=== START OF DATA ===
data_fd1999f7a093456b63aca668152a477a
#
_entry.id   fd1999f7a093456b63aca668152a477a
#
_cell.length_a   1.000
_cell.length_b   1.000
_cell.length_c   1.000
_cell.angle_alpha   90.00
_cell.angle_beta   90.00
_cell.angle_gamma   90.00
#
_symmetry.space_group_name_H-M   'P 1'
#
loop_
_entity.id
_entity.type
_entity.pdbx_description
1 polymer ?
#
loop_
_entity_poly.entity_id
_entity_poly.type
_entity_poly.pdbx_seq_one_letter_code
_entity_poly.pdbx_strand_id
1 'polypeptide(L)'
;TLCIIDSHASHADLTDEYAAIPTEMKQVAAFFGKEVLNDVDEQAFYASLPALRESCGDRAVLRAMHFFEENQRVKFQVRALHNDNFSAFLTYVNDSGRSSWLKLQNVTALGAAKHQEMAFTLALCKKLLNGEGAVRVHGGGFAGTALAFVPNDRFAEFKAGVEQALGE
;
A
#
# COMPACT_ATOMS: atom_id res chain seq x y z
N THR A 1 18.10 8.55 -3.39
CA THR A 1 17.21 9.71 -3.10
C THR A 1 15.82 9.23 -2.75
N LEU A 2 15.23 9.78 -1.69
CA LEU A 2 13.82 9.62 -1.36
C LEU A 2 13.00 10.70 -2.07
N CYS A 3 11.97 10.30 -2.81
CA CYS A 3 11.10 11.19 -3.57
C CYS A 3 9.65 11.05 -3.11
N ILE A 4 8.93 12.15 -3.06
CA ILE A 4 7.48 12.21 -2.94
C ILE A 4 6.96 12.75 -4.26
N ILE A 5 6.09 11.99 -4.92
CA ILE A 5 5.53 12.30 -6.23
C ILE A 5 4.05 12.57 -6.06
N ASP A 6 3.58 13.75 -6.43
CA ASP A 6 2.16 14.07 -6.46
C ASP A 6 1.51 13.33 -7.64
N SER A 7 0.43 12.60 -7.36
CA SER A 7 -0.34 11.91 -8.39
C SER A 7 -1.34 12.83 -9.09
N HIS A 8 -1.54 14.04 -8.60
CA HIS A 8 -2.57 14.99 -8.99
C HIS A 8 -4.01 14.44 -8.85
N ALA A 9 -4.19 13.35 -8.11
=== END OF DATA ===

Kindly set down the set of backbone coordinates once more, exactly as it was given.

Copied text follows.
data_fd1999f7a093456b63aca668152a477a
#
_entry.id   fd1999f7a093456b63aca668152a477a
#
_cell.length_a   1.000
_cell.length_b   1.000
_cell.length_c   1.000
_cell.angle_alpha   90.00
_cell.angle_beta   90.00
_cell.angle_gamma   90.00
#
_symmetry.space_group_name_H-M   'P 1'
#
loop_
_entity.id
_entity.type
_entity.pdbx_description
1 polymer ?
#
loop_
_entity_poly.entity_id
_entity_poly.type
_entity_poly.pdbx_seq_one_letter_code
_entity_poly.pdbx_strand_id
1 'polypeptide(L)'
;TLCIIDSHASHADLTDEYAAIPTEMKQVAAFFGKEVLNDVDEQAFYASLPALRESCGDRAVLRAMHFFEENQRVKFQVRALHNDNFSAFLTYVNDSGRSSWLKLQNVTALGAAKHQEMAFTLALCKKLLNGEGAVRVHGGGFAGTALAFVPNDRFAEFKAGVEQALGE
;
A
#
# COMPACT_ATOMS: atom_id res chain seq x y z
N THR A 1 18.10 8.55 -3.39
CA THR A 1 17.21 9.71 -3.10
C THR A 1 15.82 9.23 -2.75
N LEU A 2 15.23 9.78 -1.69
CA LEU A 2 13.82 9.62 -1.36
C LEU A 2 13.00 10.70 -2.07
N CYS A 3 11.97 10.30 -2.81
CA CYS A 3 11.10 11.19 -3.57
C CYS A 3 9.65 11.05 -3.11
N ILE A 4 8.93 12.15 -3.06
CA ILE A 4 7.48 12.21 -2.94
C ILE A 4 6.96 12.75 -4.26
N ILE A 5 6.09 11.99 -4.92
CA ILE A 5 5.53 12.30 -6.23
C ILE A 5 4.05 12.57 -6.06
N ASP A 6 3.58 13.75 -6.43
CA ASP A 6 2.16 14.07 -6.46
C ASP A 6 1.51 13.33 -7.64
N SER A 7 0.43 12.60 -7.36
CA SER A 7 -0.34 11.91 -8.39
C SER A 7 -1.34 12.83 -9.09
N HIS A 8 -1.54 14.04 -8.60
CA HIS A 8 -2.57 14.99 -8.99
C HIS A 8 -4.01 14.44 -8.85
N ALA A 9 -4.19 13.35 -8.11